It doesn't seem like the lead-up data to the derailment yields much information (although it reminds me of Minard's "Napoleon's March" graphic without all the valuable info). Train 188 pretty much stayed near the median speed of trains at every marked point - until it didn't. If the train was speeding at along the length of the journey then the accident would seem, well, less accidental. But as it is, if the operator really just lost a sense of where they were on the route it seems to me that's a lousy safeguard for proper speed control to have the operator "know" the course. We don't do that with automobile drivers; that's why we have speed limit signs.

I don't have anything to add other than that I am a regular reader of your blog and love it. Keep up the great work.

I think the way that I would really like to see this is with the first map, as is, aligned with a two charts, above or below, that map the speeds.

One, a standard line chart, with the median speed as one line, and train 188 as another. The x axis aligning roughly with the spatial layout of the route.

The other, a variance from median chart.

I think having the visual of the route is great, but I don't think the bands and lines give any good understanding of the speeds at all.

Something like this (very very very rough) mock-up:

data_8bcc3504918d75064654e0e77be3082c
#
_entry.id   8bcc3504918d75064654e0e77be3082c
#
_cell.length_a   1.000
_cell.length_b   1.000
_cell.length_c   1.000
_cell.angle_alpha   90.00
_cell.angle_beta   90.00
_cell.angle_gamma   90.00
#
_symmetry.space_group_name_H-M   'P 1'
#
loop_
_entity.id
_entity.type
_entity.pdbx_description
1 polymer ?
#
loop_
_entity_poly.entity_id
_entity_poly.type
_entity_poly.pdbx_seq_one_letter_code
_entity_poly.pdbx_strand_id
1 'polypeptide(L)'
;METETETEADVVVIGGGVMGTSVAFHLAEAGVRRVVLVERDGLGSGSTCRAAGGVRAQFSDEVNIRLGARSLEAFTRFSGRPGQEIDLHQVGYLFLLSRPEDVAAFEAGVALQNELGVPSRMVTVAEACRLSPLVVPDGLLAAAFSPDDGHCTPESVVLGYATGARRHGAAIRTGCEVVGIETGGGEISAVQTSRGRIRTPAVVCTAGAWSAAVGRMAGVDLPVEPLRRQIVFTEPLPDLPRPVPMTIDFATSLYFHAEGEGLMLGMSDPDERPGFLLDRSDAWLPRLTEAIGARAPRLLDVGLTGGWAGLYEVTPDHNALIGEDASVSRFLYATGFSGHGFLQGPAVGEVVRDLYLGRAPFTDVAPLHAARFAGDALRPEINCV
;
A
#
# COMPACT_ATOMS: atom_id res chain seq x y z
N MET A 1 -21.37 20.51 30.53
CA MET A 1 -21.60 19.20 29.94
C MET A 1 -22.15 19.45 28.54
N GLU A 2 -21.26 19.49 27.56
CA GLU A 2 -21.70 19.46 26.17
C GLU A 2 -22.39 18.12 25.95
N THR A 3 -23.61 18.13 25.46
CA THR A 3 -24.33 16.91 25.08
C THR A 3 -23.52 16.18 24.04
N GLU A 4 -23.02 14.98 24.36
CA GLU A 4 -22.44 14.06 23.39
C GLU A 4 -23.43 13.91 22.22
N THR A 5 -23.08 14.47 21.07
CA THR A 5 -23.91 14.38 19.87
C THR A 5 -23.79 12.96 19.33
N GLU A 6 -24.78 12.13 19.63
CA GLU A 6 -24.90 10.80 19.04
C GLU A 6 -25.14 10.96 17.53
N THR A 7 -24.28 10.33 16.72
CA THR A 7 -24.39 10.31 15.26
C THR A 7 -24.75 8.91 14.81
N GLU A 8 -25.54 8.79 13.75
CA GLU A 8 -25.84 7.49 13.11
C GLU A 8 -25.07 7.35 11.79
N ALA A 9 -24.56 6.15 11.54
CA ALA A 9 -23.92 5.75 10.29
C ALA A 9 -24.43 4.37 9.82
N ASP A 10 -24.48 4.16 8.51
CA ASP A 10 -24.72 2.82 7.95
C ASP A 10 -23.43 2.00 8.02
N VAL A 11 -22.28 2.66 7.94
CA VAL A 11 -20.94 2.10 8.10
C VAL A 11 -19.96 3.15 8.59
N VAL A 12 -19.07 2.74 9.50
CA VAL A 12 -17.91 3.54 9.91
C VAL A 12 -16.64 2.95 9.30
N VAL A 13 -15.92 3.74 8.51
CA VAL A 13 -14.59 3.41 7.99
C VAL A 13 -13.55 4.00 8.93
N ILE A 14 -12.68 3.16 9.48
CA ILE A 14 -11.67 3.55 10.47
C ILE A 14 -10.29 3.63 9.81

https://i.imgur.com/BznSBC0.png

Is median the best statistic to use here? It tells us that the train entered the bend faster than average, but not that it necessarily entered too quickly. Did other trains over the 3 days enter the bend at the same speed? Maybe that driver often approaches the bend at that speed and that's accounted for in the median by another driver always entering the bend extremely slowly.

It does show that before the bend, the train was travelling at the same speed as the average train and has gone in to the bend faster than you would expect based on its journey until that time.

To be honest I think these are awful. I would suggest a small multiples approach. I think the map is good, but I might do one map coloured by speed for the typical train and put another one for the accident train next to it.

This is only a preview. Your comment has not yet been posted.

Your comment could not be posted. Error type:
Your comment has been posted. Post another comment

The letters and numbers you entered did not match the image. Please try again.

As a final step before posting your comment, enter the letters and numbers you see in the image below. This prevents automated programs from posting comments.

Having trouble reading this image? View an alternate.

(Name is required. Email address will not be displayed with the comment.)

## NEW BOOTCAMP

See our curriculum, instructors. Apply.
Marketing analytics and data visualization expert. Author and Speaker. Currently at Columbia. See my full bio.

## Book Blog

Graphics design by Amanda Lee